Identifying Russulas22nd July 2015
Going back a fair few years I suppose one of the families of mushrooms I first started experimenting with as a forager is the very large Russula or Brittle Gill family.
I had already learnt the basics, the most obvious, safest and well know mushrooms, and I suggest everyone starts with those. See our wild mushrooms for beginners article Though spending a bit of time learning a bit about this family has probably enhanced almost every fungi foray I have been on since. Identifying the Russula family (in most cases) is pretty easy, they are very common, very colourful and lots of them are edible!
The Russulas are often overlooked as as edible option in the UK. Though in other European countries some are collected regularly for eating, and I consider a few of them to be very good edibles.
Caution is required when collecting Russula as even in the UK some can make you quite ill. The Geranium Scented Russula is listed as poisonous by some sources and The Sickeners or Emetic Russulas do as the name suggests. There are no deadly poisonous members in the UK. Though one family member (Russula subnigricans) found in China, Japan, and reportedly even the US, has been listed as deadly.
By sight it can be extremely hard, if not impossible to tell exactly what Russula you have found without the aid of a microscope; but in the UK at least, there is a simple edibility test that applies to the whole Russula family.
Before you can test a Russula to see if it’s edible you have to be 100% sure you have a Russula!
There are at least 200 species of Russula in the UK. There are a huge number of different coloured caps within this family making individual identification very difficult and many other completely different mushrooms can look similar, Death Caps for example have a white stem and gills, a colourful cap, are of a similar size, and the veil can wash off to leave a reasonably Russula looking mushroom! The Milk cap Family too can look similar and are in fact closely related having rounded cells that are also brittle.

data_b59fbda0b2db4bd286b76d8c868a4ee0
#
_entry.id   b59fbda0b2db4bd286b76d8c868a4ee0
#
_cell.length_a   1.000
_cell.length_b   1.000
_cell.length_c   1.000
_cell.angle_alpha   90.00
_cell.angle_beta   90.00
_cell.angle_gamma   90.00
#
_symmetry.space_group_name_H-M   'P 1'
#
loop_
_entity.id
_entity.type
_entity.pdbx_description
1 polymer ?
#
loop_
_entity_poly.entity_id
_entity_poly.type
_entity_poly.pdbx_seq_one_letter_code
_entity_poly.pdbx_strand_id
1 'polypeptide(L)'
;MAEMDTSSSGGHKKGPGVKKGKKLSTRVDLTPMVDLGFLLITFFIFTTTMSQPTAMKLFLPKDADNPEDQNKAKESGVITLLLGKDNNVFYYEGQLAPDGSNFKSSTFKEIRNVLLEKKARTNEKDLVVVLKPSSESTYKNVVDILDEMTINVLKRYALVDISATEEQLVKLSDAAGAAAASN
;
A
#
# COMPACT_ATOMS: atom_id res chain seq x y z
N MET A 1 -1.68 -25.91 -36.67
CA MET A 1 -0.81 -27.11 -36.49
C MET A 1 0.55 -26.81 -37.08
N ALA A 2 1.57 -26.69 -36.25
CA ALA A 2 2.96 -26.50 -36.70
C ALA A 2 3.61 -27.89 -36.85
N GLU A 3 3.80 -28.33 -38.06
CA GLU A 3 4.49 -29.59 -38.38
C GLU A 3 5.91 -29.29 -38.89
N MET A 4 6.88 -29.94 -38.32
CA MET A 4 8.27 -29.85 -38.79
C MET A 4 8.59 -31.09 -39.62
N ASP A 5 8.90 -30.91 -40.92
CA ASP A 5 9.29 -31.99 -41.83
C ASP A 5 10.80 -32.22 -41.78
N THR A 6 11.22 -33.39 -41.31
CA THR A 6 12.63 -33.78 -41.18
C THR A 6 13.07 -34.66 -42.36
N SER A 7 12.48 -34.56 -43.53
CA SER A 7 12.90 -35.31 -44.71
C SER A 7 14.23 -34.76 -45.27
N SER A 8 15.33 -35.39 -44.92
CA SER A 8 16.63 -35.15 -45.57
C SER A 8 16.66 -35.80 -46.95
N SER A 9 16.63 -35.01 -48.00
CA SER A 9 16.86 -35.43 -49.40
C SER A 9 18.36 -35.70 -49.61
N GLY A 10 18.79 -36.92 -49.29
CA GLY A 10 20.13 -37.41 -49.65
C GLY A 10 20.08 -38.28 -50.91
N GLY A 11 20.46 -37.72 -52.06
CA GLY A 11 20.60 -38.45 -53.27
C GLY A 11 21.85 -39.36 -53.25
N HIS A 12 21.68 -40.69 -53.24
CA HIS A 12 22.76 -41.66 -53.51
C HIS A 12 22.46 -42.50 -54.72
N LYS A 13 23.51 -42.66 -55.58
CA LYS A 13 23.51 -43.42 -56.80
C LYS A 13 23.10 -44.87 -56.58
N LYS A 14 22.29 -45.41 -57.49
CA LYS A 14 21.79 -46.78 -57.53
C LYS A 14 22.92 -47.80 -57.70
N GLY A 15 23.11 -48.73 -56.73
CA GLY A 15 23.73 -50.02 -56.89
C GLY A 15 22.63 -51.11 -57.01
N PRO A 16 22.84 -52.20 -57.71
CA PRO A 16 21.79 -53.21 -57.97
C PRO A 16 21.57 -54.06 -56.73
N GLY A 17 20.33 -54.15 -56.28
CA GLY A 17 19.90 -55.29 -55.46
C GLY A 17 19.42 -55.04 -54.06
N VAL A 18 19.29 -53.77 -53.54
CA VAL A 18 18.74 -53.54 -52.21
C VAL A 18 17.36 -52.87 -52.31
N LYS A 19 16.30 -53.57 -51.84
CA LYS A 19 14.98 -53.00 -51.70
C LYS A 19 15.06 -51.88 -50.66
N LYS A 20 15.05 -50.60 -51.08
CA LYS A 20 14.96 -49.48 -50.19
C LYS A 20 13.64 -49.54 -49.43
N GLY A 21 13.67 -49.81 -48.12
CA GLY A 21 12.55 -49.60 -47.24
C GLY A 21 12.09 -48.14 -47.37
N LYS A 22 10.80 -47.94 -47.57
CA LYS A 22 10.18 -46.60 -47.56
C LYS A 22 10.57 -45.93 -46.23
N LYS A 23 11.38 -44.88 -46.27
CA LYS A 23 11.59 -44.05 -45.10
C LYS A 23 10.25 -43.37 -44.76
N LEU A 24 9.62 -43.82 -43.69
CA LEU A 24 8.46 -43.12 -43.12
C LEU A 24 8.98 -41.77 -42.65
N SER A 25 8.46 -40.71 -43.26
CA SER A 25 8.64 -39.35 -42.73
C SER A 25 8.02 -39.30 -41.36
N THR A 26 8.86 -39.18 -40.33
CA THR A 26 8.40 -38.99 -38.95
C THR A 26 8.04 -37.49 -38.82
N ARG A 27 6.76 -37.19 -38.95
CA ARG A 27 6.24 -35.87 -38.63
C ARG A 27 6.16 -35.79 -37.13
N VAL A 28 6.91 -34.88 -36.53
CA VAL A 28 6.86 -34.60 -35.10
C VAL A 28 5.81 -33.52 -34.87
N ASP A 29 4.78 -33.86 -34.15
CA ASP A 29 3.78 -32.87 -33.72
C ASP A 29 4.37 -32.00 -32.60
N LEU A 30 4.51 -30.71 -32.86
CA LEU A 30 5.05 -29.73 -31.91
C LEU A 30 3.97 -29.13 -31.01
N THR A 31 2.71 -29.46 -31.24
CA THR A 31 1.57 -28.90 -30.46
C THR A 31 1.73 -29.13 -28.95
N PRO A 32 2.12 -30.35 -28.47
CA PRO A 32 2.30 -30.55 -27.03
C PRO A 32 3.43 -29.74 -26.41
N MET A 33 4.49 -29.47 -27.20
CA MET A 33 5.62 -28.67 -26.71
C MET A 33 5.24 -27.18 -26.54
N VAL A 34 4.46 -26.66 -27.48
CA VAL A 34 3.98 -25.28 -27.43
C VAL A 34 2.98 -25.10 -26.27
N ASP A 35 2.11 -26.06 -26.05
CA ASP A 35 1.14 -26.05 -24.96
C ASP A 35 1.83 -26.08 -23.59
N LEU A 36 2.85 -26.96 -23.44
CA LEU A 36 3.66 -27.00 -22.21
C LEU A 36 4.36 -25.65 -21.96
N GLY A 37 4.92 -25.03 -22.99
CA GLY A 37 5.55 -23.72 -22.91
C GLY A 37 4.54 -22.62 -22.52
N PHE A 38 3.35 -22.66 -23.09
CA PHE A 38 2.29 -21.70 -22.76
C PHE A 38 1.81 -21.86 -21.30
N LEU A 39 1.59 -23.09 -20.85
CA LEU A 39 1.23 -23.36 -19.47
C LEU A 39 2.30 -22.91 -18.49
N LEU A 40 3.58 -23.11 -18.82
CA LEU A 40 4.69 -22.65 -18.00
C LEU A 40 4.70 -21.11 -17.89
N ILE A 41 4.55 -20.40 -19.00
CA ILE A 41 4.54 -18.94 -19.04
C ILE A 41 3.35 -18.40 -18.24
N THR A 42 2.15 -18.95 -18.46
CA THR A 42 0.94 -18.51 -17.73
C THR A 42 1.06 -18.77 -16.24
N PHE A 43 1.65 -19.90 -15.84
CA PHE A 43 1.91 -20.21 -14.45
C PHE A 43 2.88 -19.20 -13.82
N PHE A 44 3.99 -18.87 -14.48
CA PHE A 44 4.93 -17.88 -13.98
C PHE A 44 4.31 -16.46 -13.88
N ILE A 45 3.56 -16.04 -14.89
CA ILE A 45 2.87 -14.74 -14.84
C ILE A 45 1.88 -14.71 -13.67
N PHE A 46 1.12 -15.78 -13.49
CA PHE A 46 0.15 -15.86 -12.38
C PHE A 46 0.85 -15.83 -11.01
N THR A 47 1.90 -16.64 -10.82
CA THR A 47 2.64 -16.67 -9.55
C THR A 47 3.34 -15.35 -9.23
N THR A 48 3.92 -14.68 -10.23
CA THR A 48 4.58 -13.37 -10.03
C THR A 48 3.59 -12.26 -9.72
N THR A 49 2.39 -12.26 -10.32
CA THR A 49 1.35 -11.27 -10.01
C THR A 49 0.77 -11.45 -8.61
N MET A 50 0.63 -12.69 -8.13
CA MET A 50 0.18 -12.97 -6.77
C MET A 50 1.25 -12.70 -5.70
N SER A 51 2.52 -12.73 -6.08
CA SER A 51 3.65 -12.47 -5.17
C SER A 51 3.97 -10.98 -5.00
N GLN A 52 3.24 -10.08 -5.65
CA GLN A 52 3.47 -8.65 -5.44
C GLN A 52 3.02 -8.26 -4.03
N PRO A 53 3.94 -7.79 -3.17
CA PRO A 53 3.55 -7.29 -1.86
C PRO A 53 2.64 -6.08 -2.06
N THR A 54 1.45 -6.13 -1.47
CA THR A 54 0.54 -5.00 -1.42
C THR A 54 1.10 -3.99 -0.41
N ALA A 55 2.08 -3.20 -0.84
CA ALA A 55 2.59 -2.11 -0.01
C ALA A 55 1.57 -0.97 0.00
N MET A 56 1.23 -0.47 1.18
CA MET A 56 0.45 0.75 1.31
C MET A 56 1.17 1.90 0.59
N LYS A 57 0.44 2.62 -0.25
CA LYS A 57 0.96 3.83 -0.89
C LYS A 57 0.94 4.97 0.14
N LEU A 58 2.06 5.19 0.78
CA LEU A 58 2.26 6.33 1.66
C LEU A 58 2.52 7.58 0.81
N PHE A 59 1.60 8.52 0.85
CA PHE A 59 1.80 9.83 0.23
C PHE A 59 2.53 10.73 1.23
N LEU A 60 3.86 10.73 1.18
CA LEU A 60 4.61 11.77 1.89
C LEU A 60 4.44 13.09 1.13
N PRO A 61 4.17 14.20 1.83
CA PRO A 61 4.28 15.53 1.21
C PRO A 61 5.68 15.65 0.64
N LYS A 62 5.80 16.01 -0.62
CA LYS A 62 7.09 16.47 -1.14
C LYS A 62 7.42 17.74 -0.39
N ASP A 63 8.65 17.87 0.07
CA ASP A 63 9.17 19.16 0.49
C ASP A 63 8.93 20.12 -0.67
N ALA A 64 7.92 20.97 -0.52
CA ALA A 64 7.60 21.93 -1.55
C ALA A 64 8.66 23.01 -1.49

First spotting a Russula can be quite easy due to their normally bright coloured caps. The common yellow Russula being one of the most frequently found mushrooms in the UK due to the way its bright yellow cap stands out from the forest floor.
The caps are generally very round and with some exceptions they are generally one bright colour. Red, yellow, purple, green, white and grey are all fairly common, with numerous shades of each.
Most stay medium sized in mushroom terms. The cap normally won’t get more than 8cm in diameter, though again there are many exceptions to this.
Height wise 6 – 10 cm is the norm for mature specimens.
None have rings or skirts on the stem, and none grow from an egg sack.
All have reasonably stout, straight stems up to 2cm in diameter, but never thin or hollow unless slug eaten. The stems often resemble a bit of white chalk. They are firm though grainy in texture and snap in a similar way chalk too. They are normally white, though again there are a couple of exceptions to this rule.